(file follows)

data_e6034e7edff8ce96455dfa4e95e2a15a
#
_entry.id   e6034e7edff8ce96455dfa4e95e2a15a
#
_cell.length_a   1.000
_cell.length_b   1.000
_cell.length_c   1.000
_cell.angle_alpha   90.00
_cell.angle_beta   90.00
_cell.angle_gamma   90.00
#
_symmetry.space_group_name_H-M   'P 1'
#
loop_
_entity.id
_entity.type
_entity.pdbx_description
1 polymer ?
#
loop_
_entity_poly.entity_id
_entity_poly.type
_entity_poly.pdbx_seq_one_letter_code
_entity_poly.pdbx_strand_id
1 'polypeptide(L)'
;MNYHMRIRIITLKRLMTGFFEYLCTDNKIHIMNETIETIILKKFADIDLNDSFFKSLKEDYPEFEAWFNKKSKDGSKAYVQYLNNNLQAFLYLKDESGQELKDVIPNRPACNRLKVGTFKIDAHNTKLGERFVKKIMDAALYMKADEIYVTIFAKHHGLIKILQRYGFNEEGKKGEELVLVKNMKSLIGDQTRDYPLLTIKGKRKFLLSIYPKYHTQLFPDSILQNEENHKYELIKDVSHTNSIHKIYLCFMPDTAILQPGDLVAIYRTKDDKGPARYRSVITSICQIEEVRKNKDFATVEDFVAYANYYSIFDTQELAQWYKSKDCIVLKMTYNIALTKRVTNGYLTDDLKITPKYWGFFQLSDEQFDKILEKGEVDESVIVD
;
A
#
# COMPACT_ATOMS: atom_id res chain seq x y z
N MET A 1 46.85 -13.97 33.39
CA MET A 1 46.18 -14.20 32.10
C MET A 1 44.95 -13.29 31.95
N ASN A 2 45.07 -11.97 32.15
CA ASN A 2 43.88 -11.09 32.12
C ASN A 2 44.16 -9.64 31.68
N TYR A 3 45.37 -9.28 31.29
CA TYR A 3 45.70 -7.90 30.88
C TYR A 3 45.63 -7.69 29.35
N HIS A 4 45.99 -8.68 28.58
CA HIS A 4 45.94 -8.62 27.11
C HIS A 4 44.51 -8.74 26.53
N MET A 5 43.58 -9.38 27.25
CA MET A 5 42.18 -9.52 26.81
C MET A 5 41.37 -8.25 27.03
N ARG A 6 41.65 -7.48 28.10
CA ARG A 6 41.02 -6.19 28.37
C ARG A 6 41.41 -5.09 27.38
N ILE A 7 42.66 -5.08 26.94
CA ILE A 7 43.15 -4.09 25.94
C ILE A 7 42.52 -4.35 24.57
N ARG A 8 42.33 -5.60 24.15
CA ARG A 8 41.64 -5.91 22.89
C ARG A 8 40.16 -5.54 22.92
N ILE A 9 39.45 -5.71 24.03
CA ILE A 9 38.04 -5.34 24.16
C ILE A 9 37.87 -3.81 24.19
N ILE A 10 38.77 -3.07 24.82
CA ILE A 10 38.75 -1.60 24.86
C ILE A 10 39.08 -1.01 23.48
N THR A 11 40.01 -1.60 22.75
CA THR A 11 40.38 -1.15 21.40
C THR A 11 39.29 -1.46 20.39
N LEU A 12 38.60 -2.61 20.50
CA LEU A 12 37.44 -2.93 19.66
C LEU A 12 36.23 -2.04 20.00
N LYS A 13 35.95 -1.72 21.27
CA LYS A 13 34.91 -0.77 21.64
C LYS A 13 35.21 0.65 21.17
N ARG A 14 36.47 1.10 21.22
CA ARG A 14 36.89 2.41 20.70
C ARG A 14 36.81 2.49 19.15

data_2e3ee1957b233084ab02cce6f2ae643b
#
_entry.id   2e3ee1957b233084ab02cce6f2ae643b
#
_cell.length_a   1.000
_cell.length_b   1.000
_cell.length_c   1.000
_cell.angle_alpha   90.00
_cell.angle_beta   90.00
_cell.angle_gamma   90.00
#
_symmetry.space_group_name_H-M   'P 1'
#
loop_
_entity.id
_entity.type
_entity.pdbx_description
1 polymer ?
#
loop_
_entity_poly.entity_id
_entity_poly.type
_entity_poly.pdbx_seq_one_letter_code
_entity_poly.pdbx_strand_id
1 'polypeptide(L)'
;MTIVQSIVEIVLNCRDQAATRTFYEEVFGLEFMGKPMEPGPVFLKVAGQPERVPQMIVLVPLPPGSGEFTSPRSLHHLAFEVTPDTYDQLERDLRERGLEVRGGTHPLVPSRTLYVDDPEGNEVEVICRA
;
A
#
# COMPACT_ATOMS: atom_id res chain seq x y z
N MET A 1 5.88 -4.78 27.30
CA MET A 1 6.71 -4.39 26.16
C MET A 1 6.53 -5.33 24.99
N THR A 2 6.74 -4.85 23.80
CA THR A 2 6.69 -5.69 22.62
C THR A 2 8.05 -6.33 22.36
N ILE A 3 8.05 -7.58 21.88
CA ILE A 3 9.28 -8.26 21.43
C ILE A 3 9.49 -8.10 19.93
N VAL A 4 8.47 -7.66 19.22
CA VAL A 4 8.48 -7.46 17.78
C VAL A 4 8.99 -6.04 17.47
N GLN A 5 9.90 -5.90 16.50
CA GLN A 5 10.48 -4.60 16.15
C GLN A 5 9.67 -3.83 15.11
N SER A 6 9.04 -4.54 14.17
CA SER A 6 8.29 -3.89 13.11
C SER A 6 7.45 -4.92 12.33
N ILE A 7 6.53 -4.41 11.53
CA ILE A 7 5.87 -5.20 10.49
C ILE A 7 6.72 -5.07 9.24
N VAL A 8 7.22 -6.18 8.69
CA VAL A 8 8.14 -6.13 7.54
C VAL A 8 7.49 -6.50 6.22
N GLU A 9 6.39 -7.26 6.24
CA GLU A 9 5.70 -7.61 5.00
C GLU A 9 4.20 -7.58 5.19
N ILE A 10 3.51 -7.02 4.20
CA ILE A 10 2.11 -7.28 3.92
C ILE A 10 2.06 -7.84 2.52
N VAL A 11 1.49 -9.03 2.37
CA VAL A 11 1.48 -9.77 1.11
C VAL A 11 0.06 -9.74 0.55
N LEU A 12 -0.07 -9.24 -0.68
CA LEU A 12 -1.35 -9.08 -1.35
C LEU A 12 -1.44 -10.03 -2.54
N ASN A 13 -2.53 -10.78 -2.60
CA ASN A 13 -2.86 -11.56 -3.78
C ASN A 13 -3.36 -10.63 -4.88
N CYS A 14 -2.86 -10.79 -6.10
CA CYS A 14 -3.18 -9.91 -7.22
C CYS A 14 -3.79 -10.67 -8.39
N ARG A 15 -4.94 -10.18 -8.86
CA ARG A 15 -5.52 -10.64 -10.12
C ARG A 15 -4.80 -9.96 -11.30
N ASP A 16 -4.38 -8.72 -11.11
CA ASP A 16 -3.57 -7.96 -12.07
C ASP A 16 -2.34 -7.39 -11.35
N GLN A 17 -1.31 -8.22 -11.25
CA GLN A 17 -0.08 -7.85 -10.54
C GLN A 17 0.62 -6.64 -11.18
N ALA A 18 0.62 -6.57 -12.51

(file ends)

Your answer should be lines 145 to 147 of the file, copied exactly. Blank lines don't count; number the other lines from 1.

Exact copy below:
N ARG A 15 -4.94 -10.18 -8.86
CA ARG A 15 -5.52 -10.64 -10.12
C ARG A 15 -4.80 -9.96 -11.30